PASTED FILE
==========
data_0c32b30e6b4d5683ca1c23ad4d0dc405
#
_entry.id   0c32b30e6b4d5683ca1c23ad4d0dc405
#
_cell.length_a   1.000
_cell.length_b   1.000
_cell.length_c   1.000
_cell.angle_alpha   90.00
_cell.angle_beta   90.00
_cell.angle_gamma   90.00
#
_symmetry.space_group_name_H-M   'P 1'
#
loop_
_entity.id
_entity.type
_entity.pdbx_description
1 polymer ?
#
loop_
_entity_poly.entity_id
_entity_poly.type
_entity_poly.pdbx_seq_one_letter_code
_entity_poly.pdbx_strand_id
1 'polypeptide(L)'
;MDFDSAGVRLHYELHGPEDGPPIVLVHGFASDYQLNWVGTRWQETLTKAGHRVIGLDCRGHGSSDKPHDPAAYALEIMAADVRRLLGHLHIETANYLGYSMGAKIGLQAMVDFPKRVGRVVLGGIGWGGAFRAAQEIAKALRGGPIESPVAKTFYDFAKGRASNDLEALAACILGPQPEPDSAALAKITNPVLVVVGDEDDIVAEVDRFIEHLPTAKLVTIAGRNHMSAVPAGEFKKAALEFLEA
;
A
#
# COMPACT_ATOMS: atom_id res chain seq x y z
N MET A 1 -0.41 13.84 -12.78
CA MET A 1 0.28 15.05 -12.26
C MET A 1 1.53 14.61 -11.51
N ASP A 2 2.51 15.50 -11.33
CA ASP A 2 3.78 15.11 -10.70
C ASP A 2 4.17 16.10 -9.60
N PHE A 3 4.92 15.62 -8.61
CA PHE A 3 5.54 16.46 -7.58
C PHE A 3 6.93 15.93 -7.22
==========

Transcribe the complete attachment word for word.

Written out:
data_0c32b30e6b4d5683ca1c23ad4d0dc405
#
_entry.id   0c32b30e6b4d5683ca1c23ad4d0dc405
#
_cell.length_a   1.000
_cell.length_b   1.000
_cell.length_c   1.000
_cell.angle_alpha   90.00
_cell.angle_beta   90.00
_cell.angle_gamma   90.00
#
_symmetry.space_group_name_H-M   'P 1'
#
loop_
_entity.id
_entity.type
_entity.pdbx_description
1 polymer ?
#
loop_
_entity_poly.entity_id
_entity_poly.type
_entity_poly.pdbx_seq_one_letter_code
_entity_poly.pdbx_strand_id
1 'polypeptide(L)'
;MDFDSAGVRLHYELHGPEDGPPIVLVHGFASDYQLNWVGTRWQETLTKAGHRVIGLDCRGHGSSDKPHDPAAYALEIMAADVRRLLGHLHIETANYLGYSMGAKIGLQAMVDFPKRVGRVVLGGIGWGGAFRAAQEIAKALRGGPIESPVAKTFYDFAKGRASNDLEALAACILGPQPEPDSAALAKITNPVLVVVGDEDDIVAEVDRFIEHLPTAKLVTIAGRNHMSAVPAGEFKKAALEFLEA
;
A
#
# COMPACT_ATOMS: atom_id res chain seq x y z
N MET A 1 -0.41 13.84 -12.78
CA MET A 1 0.28 15.05 -12.26
C MET A 1 1.53 14.61 -11.51
N ASP A 2 2.51 15.50 -11.33
CA ASP A 2 3.78 15.11 -10.70
C ASP A 2 4.17 16.10 -9.60
N PHE A 3 4.92 15.62 -8.61
CA PHE A 3 5.54 16.46 -7.58
C PHE A 3 6.93 15.93 -7.22